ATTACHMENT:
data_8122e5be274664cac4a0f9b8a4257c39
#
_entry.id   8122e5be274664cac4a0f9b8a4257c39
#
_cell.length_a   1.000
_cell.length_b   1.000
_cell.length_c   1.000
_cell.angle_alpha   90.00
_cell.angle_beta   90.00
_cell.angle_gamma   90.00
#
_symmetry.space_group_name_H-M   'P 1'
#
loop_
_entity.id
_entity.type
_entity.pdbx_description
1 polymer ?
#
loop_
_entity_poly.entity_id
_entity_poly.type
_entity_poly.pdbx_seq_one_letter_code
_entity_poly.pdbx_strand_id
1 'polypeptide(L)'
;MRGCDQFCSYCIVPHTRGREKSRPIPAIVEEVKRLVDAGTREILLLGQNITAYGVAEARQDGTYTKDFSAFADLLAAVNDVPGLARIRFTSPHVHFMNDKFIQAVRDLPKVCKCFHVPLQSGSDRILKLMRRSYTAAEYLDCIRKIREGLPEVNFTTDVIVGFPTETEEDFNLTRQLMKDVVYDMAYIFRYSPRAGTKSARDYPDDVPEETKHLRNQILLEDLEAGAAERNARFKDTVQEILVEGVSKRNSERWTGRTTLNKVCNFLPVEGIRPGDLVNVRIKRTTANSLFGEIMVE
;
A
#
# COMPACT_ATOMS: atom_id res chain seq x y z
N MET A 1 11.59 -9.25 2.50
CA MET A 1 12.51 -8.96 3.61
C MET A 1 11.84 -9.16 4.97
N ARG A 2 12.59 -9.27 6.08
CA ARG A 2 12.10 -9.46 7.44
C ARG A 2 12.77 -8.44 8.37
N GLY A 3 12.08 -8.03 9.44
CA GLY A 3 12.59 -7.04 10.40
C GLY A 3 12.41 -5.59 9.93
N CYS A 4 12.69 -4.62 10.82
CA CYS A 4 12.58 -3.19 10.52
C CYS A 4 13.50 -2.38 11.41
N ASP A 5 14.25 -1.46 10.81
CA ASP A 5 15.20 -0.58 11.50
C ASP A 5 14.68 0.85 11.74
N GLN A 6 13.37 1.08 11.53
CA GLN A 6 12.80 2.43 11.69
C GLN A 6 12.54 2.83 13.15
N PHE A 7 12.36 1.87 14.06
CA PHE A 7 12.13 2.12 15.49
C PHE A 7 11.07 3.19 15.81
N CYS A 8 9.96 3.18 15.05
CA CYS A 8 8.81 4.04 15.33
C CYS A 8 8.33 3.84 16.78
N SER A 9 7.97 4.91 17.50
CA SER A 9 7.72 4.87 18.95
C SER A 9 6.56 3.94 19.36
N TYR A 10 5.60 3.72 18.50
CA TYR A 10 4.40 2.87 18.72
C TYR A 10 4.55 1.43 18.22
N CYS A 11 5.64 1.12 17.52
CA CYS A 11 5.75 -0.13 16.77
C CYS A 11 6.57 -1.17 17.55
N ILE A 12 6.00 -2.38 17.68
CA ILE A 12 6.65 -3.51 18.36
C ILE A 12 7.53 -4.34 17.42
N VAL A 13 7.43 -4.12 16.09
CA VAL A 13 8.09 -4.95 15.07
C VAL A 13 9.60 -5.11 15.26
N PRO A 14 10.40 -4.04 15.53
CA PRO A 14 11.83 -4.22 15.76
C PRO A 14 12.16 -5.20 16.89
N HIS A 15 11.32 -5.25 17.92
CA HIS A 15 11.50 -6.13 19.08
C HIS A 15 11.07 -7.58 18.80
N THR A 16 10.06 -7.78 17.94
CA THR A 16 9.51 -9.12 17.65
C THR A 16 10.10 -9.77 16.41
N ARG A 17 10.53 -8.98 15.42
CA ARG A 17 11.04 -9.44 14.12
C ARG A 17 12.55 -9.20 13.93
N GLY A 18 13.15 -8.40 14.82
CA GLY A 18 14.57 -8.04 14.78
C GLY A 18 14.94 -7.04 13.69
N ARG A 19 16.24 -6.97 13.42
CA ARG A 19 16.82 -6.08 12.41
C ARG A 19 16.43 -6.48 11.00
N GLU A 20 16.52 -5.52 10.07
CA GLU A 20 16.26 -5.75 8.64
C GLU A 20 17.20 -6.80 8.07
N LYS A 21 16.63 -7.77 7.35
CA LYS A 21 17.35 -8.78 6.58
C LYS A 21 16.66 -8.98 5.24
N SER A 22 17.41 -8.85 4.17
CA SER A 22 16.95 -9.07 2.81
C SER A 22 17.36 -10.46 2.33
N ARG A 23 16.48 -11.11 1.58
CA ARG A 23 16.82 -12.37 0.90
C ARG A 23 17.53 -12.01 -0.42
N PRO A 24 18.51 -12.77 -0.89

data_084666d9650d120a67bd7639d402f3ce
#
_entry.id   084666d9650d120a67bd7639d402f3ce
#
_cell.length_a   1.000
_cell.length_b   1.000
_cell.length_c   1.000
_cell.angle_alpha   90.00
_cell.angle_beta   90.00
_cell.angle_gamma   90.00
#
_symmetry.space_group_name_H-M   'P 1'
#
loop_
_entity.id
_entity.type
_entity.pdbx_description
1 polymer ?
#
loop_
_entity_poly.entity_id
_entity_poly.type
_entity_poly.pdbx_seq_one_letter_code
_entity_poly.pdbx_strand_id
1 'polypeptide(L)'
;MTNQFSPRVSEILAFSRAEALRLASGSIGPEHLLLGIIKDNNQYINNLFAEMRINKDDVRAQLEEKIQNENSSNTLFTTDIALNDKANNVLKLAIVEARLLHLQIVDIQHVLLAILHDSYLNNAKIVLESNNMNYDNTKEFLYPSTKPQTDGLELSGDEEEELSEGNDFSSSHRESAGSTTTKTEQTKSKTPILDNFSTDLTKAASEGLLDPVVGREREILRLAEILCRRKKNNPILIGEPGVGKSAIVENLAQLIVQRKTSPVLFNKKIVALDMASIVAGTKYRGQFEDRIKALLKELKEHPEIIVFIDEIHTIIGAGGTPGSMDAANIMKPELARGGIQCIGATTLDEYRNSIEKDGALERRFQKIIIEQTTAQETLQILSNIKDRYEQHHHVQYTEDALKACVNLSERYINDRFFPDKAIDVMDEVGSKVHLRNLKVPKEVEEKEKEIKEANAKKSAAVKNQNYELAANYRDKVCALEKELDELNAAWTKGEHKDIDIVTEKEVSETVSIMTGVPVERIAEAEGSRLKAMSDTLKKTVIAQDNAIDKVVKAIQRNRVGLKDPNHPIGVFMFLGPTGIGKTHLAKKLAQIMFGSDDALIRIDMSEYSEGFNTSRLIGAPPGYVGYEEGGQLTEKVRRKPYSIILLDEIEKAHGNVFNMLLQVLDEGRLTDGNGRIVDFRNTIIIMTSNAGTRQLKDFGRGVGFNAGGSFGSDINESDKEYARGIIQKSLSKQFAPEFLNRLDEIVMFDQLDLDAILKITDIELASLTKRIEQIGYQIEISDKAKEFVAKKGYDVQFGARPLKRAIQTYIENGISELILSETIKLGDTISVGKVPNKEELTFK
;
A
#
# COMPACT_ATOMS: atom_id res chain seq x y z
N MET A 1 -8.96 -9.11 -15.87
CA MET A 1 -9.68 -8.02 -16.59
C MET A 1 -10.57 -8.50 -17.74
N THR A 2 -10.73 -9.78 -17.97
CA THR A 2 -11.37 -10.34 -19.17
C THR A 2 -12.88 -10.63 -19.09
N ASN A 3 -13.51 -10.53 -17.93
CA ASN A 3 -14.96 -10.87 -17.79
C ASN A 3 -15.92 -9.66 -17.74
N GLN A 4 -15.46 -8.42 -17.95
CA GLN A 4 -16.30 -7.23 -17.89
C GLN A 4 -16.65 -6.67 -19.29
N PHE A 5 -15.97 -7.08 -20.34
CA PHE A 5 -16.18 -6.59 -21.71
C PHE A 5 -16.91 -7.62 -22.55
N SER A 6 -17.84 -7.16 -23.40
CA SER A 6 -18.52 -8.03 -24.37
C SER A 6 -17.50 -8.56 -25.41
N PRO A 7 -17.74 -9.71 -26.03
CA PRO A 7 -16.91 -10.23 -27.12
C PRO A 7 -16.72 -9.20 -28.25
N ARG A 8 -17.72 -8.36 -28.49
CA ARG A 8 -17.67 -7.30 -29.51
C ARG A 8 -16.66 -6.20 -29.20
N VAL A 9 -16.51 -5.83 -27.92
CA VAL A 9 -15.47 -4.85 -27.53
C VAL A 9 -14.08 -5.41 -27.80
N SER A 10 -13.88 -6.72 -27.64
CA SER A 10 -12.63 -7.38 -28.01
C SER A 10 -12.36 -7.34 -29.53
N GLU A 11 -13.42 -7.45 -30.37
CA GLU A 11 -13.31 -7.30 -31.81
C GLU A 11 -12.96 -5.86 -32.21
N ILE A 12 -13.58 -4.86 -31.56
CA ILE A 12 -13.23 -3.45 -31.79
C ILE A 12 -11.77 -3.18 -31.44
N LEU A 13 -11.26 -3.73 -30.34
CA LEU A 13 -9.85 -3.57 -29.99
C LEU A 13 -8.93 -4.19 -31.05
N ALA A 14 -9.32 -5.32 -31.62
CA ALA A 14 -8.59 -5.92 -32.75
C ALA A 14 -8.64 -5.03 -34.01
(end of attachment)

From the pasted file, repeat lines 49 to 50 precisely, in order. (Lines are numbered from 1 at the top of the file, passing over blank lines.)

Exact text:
N PHE A 7 12.36 1.87 14.06
CA PHE A 7 12.13 2.12 15.49